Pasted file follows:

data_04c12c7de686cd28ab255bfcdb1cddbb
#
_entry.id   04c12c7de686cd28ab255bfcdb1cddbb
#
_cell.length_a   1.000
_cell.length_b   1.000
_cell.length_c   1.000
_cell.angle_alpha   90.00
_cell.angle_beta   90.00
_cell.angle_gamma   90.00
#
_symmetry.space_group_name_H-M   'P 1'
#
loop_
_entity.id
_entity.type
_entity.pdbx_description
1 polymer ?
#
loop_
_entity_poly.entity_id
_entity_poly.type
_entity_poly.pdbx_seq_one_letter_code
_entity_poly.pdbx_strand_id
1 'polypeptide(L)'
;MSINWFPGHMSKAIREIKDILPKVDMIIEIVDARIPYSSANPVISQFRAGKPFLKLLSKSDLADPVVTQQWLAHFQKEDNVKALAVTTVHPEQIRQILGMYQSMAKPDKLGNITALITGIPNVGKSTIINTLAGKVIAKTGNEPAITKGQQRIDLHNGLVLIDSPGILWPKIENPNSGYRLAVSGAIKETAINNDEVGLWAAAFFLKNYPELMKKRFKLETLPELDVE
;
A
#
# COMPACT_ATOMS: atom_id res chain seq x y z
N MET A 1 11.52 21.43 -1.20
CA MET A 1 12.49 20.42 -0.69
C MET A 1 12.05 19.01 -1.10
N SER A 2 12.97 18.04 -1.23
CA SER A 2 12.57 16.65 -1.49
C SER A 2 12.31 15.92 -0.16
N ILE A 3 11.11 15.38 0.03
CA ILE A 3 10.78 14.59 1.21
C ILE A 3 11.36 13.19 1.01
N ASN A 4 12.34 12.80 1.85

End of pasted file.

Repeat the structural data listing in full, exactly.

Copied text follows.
data_04c12c7de686cd28ab255bfcdb1cddbb
#
_entry.id   04c12c7de686cd28ab255bfcdb1cddbb
#
_cell.length_a   1.000
_cell.length_b   1.000
_cell.length_c   1.000
_cell.angle_alpha   90.00
_cell.angle_beta   90.00
_cell.angle_gamma   90.00
#
_symmetry.space_group_name_H-M   'P 1'
#
loop_
_entity.id
_entity.type
_entity.pdbx_description
1 polymer ?
#
loop_
_entity_poly.entity_id
_entity_poly.type
_entity_poly.pdbx_seq_one_letter_code
_entity_poly.pdbx_strand_id
1 'polypeptide(L)'
;MSINWFPGHMSKAIREIKDILPKVDMIIEIVDARIPYSSANPVISQFRAGKPFLKLLSKSDLADPVVTQQWLAHFQKEDNVKALAVTTVHPEQIRQILGMYQSMAKPDKLGNITALITGIPNVGKSTIINTLAGKVIAKTGNEPAITKGQQRIDLHNGLVLIDSPGILWPKIENPNSGYRLAVSGAIKETAINNDEVGLWAAAFFLKNYPELMKKRFKLETLPELDVE
;
A
#
# COMPACT_ATOMS: atom_id res chain seq x y z
N MET A 1 11.52 21.43 -1.20
CA MET A 1 12.49 20.42 -0.69
C MET A 1 12.05 19.01 -1.10
N SER A 2 12.97 18.04 -1.23
CA SER A 2 12.57 16.65 -1.49
C SER A 2 12.31 15.92 -0.16
N ILE A 3 11.11 15.38 0.03
CA ILE A 3 10.78 14.59 1.21
C ILE A 3 11.36 13.19 1.01
N ASN A 4 12.34 12.80 1.85